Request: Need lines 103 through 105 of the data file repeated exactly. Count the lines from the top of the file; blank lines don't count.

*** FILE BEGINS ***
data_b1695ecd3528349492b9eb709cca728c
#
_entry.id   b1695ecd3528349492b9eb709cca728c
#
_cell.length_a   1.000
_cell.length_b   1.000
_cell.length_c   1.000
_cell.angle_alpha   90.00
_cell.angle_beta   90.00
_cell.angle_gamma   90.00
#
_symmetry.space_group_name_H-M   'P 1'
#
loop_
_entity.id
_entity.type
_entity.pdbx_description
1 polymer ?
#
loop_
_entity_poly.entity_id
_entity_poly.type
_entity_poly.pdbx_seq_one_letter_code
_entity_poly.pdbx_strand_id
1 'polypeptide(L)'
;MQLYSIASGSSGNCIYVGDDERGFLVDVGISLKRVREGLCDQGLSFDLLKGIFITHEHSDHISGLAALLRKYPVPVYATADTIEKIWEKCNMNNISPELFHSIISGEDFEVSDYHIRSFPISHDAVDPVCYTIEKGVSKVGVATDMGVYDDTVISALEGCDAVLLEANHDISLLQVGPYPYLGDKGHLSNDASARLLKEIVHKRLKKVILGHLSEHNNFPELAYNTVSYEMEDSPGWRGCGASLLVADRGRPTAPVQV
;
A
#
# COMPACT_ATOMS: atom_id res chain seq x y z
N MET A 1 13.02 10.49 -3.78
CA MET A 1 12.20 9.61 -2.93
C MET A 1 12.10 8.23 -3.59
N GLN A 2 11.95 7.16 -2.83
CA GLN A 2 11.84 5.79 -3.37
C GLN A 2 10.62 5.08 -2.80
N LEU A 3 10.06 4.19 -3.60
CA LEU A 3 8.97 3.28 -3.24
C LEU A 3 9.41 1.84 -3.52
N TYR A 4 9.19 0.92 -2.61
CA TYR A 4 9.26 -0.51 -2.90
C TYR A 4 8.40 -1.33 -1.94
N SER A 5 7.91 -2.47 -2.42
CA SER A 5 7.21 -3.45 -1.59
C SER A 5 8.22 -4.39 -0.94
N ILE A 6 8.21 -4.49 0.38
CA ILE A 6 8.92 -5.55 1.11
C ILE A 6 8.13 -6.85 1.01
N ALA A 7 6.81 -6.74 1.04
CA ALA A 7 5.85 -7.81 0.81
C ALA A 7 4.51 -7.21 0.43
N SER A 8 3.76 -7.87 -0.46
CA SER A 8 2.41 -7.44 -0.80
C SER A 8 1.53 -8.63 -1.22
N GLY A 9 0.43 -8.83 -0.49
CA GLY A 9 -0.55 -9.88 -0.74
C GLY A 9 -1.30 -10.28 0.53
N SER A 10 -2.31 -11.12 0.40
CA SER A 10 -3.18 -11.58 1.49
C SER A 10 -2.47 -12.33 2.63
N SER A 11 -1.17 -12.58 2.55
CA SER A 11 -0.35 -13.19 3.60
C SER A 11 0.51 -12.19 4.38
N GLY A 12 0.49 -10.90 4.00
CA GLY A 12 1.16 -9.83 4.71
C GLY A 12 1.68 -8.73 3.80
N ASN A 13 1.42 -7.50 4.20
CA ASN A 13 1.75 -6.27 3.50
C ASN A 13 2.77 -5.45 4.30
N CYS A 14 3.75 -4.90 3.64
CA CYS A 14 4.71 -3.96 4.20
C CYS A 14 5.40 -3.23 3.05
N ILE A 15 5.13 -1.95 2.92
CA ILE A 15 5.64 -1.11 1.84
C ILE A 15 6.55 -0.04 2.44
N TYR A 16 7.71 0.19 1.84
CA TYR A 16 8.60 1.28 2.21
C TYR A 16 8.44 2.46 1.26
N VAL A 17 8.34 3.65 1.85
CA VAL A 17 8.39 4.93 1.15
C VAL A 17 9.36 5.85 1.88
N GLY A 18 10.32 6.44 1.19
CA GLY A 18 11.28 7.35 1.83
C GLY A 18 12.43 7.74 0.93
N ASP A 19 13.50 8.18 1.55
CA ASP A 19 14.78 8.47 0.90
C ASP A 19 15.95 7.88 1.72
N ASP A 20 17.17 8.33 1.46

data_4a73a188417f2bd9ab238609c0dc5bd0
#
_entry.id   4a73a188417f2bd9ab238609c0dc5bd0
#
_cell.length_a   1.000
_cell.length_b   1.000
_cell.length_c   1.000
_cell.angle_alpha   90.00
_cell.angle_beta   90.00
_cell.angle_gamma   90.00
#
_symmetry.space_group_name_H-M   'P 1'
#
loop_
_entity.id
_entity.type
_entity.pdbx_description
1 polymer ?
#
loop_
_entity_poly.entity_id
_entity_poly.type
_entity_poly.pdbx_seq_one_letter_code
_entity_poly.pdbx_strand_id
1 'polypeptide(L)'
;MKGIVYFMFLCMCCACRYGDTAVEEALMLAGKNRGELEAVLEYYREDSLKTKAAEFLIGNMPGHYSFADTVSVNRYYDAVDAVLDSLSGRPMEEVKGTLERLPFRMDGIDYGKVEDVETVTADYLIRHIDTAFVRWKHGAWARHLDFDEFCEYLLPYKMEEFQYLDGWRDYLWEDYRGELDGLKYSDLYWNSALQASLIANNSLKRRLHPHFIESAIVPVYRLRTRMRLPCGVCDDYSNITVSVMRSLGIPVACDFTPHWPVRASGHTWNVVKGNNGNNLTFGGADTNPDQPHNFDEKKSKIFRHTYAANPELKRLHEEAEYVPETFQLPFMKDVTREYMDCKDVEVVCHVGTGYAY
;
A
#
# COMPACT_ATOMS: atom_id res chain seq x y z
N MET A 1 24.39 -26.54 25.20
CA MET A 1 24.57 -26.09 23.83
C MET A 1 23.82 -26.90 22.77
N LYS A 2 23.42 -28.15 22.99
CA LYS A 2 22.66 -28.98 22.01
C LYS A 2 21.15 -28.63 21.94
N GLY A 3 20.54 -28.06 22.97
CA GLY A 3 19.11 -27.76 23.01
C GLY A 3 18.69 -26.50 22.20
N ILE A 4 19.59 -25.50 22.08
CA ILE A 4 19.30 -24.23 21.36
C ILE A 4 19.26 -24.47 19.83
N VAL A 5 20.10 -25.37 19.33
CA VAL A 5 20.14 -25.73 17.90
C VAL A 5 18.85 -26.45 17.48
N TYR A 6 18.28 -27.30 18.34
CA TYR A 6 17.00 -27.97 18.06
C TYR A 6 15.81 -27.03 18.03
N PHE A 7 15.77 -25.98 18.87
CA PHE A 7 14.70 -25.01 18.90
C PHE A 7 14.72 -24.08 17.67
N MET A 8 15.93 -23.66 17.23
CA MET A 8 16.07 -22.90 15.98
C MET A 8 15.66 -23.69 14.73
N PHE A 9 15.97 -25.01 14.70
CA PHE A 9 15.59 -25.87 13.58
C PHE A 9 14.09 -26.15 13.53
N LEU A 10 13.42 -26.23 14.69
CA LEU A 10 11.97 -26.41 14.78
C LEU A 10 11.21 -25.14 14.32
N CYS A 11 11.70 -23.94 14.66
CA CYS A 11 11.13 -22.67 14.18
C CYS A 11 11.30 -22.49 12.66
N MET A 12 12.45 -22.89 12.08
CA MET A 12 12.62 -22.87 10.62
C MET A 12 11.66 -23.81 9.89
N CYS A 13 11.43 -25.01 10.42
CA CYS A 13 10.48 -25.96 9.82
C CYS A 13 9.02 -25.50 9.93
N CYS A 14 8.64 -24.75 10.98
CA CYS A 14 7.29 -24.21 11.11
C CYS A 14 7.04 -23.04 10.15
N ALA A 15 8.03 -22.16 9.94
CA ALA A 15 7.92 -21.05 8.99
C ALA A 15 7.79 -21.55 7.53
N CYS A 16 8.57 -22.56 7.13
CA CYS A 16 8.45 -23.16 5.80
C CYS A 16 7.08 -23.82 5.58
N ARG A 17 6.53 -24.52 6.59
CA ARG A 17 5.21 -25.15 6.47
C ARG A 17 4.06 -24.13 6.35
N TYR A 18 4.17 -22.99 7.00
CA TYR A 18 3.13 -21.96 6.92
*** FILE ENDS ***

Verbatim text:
_entity.id
_entity.type
_entity.pdbx_description